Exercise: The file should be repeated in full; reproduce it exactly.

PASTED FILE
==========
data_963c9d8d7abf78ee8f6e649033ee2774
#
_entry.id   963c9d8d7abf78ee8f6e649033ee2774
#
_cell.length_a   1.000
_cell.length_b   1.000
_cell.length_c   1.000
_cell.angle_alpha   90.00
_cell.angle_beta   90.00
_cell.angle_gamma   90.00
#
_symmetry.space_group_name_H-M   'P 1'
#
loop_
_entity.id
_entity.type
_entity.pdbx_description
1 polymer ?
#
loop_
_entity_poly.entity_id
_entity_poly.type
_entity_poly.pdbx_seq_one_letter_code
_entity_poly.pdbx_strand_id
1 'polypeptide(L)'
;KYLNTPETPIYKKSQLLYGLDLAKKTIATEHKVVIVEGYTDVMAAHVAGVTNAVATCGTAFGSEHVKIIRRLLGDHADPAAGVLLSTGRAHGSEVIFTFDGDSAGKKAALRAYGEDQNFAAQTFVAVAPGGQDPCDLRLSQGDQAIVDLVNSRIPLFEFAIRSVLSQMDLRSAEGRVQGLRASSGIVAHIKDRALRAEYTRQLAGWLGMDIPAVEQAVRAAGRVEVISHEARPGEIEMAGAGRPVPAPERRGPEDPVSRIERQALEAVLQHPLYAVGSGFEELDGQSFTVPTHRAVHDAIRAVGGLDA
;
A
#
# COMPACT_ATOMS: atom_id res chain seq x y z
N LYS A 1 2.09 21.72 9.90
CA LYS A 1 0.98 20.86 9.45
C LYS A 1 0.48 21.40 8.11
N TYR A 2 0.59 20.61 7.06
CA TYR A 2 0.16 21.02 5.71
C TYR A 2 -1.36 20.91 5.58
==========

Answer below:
data_963c9d8d7abf78ee8f6e649033ee2774
#
_entry.id   963c9d8d7abf78ee8f6e649033ee2774
#
_cell.length_a   1.000
_cell.length_b   1.000
_cell.length_c   1.000
_cell.angle_alpha   90.00
_cell.angle_beta   90.00
_cell.angle_gamma   90.00
#
_symmetry.space_group_name_H-M   'P 1'
#
loop_
_entity.id
_entity.type
_entity.pdbx_description
1 polymer ?
#
loop_
_entity_poly.entity_id
_entity_poly.type
_entity_poly.pdbx_seq_one_letter_code
_entity_poly.pdbx_strand_id
1 'polypeptide(L)'
;KYLNTPETPIYKKSQLLYGLDLAKKTIATEHKVVIVEGYTDVMAAHVAGVTNAVATCGTAFGSEHVKIIRRLLGDHADPAAGVLLSTGRAHGSEVIFTFDGDSAGKKAALRAYGEDQNFAAQTFVAVAPGGQDPCDLRLSQGDQAIVDLVNSRIPLFEFAIRSVLSQMDLRSAEGRVQGLRASSGIVAHIKDRALRAEYTRQLAGWLGMDIPAVEQAVRAAGRVEVISHEARPGEIEMAGAGRPVPAPERRGPEDPVSRIERQALEAVLQHPLYAVGSGFEELDGQSFTVPTHRAVHDAIRAVGGLDA
;
A
#
# COMPACT_ATOMS: atom_id res chain seq x y z
N LYS A 1 2.09 21.72 9.90
CA LYS A 1 0.98 20.86 9.45
C LYS A 1 0.48 21.40 8.11
N TYR A 2 0.59 20.61 7.06
CA TYR A 2 0.16 21.02 5.71
C TYR A 2 -1.36 20.91 5.58